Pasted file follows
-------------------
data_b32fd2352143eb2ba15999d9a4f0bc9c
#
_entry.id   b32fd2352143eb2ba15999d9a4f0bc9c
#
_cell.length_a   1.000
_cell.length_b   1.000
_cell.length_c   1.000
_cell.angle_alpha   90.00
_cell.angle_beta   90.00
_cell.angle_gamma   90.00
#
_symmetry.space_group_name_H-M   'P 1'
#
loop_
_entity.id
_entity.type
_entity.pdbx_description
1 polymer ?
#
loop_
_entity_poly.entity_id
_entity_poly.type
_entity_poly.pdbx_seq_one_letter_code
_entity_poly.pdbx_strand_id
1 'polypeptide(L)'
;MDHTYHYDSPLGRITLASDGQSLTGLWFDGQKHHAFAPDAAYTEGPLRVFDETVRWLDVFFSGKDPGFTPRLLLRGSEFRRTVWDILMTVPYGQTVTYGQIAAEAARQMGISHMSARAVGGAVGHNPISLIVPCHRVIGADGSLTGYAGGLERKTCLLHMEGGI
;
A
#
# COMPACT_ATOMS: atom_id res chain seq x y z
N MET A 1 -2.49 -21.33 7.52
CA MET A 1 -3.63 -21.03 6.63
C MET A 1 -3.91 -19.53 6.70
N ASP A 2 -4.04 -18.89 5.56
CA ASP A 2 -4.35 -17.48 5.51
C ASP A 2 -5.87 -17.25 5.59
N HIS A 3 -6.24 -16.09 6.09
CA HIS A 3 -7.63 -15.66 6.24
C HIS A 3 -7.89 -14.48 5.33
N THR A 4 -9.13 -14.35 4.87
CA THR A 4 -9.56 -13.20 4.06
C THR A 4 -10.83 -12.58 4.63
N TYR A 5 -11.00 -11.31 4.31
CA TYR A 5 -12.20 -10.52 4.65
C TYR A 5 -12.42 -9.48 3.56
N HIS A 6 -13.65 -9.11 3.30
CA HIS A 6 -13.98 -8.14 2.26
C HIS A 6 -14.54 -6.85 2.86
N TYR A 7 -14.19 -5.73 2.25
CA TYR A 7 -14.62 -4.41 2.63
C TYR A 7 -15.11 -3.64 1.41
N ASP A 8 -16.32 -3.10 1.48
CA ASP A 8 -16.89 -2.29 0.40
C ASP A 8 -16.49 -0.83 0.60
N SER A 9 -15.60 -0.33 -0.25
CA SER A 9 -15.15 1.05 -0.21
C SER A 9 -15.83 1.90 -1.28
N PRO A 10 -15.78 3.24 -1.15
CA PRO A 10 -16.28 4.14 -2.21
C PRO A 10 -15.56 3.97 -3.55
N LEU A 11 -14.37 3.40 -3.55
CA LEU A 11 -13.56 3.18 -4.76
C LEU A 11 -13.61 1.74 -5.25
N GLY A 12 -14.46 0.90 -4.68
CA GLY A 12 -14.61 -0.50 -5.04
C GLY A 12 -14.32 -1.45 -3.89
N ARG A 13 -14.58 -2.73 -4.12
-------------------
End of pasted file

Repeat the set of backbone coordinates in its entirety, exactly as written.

data_b32fd2352143eb2ba15999d9a4f0bc9c
#
_entry.id   b32fd2352143eb2ba15999d9a4f0bc9c
#
_cell.length_a   1.000
_cell.length_b   1.000
_cell.length_c   1.000
_cell.angle_alpha   90.00
_cell.angle_beta   90.00
_cell.angle_gamma   90.00
#
_symmetry.space_group_name_H-M   'P 1'
#
loop_
_entity.id
_entity.type
_entity.pdbx_description
1 polymer ?
#
loop_
_entity_poly.entity_id
_entity_poly.type
_entity_poly.pdbx_seq_one_letter_code
_entity_poly.pdbx_strand_id
1 'polypeptide(L)'
;MDHTYHYDSPLGRITLASDGQSLTGLWFDGQKHHAFAPDAAYTEGPLRVFDETVRWLDVFFSGKDPGFTPRLLLRGSEFRRTVWDILMTVPYGQTVTYGQIAAEAARQMGISHMSARAVGGAVGHNPISLIVPCHRVIGADGSLTGYAGGLERKTCLLHMEGGI
;
A
#
# COMPACT_ATOMS: atom_id res chain seq x y z
N MET A 1 -2.49 -21.33 7.52
CA MET A 1 -3.63 -21.03 6.63
C MET A 1 -3.91 -19.53 6.70
N ASP A 2 -4.04 -18.89 5.56
CA ASP A 2 -4.35 -17.48 5.51
C ASP A 2 -5.87 -17.25 5.59
N HIS A 3 -6.24 -16.09 6.09
CA HIS A 3 -7.63 -15.66 6.24
C HIS A 3 -7.89 -14.48 5.33
N THR A 4 -9.13 -14.35 4.87
CA THR A 4 -9.56 -13.20 4.06
C THR A 4 -10.83 -12.58 4.63
N TYR A 5 -11.00 -11.31 4.31
CA TYR A 5 -12.20 -10.52 4.65
C TYR A 5 -12.42 -9.48 3.56
N HIS A 6 -13.65 -9.11 3.30
CA HIS A 6 -13.98 -8.14 2.26
C HIS A 6 -14.54 -6.85 2.86
N TYR A 7 -14.19 -5.73 2.25
CA TYR A 7 -14.62 -4.41 2.63
C TYR A 7 -15.11 -3.64 1.41
N ASP A 8 -16.32 -3.10 1.48
CA ASP A 8 -16.89 -2.29 0.40
C ASP A 8 -16.49 -0.83 0.60
N SER A 9 -15.60 -0.33 -0.25
CA SER A 9 -15.15 1.05 -0.21
C SER A 9 -15.83 1.90 -1.28
N PRO A 10 -15.78 3.24 -1.15
CA PRO A 10 -16.28 4.14 -2.21
C PRO A 10 -15.56 3.97 -3.55
N LEU A 11 -14.37 3.40 -3.55
CA LEU A 11 -13.56 3.18 -4.76
C LEU A 11 -13.61 1.74 -5.25
N GLY A 12 -14.46 0.90 -4.68
CA GLY A 12 -14.61 -0.50 -5.04
C GLY A 12 -14.32 -1.45 -3.89
N ARG A 13 -14.58 -2.73 -4.12